In the 1568 edition of his Lives of the Artists, Giorgio Vasari casts Leonardo as a proficient performer, teacher and improviser on the lira da braccio. Even if Vasari's account is somewhat mythologized, g evidence of Leonardo's expertise in music emerges from his disegni and from his discursive reflections on musica and the properties of sound.
Seen through the Neo-Platonic prism of the Renaissance, musica ordered the cosmos. Beginning from the macrocosm with its harmony of the spheres (musica mundana), to the microcosm (the body's musica humana), to its ultimate reification in musica instrumentalis, music was understood as the means that synchronized all layers of the physical world.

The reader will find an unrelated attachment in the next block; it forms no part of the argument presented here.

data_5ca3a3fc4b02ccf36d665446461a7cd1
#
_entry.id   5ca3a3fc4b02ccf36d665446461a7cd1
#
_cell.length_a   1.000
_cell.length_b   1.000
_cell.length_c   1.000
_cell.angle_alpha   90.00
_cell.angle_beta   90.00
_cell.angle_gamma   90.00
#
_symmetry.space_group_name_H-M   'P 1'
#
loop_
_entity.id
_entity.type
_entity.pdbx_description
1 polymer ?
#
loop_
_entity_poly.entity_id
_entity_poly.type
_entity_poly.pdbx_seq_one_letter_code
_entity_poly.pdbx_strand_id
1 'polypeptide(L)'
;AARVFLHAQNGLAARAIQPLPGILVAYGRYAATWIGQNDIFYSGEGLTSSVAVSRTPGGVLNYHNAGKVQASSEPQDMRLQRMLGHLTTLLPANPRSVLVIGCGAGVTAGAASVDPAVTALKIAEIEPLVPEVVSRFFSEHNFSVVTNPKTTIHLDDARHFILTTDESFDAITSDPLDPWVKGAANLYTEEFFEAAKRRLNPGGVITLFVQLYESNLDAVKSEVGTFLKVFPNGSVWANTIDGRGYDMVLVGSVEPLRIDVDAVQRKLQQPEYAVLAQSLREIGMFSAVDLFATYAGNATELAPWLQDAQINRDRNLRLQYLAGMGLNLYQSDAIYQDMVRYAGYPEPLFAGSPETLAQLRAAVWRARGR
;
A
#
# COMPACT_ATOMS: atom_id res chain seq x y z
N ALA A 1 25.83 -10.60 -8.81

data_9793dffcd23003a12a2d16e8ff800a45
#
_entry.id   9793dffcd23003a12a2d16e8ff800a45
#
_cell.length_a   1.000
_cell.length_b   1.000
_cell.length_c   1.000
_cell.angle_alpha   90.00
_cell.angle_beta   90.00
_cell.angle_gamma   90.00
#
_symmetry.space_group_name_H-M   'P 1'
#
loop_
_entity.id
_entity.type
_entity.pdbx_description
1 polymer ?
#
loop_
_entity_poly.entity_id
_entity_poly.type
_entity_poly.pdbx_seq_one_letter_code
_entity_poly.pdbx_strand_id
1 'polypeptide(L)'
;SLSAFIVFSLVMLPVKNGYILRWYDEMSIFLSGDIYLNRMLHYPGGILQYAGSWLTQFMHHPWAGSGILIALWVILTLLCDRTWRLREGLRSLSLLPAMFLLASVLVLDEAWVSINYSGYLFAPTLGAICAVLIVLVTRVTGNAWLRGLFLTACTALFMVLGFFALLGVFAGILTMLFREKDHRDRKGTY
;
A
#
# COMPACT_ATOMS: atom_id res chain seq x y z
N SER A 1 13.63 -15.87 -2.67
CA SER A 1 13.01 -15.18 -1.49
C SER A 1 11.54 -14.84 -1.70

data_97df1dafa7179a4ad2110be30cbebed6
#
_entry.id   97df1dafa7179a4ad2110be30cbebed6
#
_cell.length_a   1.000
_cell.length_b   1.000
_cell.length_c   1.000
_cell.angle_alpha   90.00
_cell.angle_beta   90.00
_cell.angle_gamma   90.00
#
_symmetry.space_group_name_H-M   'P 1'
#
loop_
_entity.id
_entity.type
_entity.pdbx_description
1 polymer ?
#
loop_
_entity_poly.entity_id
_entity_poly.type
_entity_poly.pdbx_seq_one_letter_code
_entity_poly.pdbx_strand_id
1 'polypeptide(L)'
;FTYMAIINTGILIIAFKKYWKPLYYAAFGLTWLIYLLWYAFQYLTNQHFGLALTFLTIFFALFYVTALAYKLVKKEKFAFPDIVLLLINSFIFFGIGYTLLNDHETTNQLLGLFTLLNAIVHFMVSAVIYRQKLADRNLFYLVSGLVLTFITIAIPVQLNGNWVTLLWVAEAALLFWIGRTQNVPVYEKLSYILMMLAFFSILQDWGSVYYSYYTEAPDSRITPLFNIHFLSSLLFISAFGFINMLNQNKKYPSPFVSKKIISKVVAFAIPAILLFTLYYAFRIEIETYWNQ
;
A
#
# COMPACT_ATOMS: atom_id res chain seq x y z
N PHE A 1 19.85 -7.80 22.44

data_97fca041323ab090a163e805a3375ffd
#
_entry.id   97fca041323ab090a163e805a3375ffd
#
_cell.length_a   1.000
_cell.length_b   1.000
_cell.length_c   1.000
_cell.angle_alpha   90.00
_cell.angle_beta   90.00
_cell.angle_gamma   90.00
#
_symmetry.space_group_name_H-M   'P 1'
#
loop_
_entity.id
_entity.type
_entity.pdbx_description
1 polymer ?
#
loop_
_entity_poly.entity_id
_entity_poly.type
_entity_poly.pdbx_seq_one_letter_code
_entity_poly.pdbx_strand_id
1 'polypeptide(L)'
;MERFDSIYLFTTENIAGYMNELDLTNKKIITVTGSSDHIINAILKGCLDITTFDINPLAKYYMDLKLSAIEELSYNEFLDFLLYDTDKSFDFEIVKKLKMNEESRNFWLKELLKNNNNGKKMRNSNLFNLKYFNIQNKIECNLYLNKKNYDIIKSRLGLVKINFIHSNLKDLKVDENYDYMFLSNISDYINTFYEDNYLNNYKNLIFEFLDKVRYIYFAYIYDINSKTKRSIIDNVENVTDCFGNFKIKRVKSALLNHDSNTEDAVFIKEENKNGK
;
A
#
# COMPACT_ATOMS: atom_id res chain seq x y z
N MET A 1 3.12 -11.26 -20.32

While Leonardo denigrated himself as an omo sanza lettere or unlearned we know that he owned Marsilio Ficino's commentaries on Plato, in which the neo-platonic philosopher discussed in depth the harmony of the spheres.
Leonardo also designed the illustrations for De divina proportione, the book on the golden section that his friend the mathematician Luca Pacioli wrote in 1496-98. Leonardo's recourse to musical proportions is certainly a topic worth exploring in its own right. Some of his paintings are built on the golden ratio (the Annunciation and the Adoration of the Magi) and it has been argued that The Last Supper is structured visually according to the Platonic proportions that generate the three perfect musical consonances.
Leonardo was also most likely acquainted with Franchino Gaffurio, the maestro di capella of the cathedral of Milan and the author of the music treatise De harmonia. It is possible that Leonardo referred precisely to Gaffurio's De harmonia when formulating an analogy between the trachea...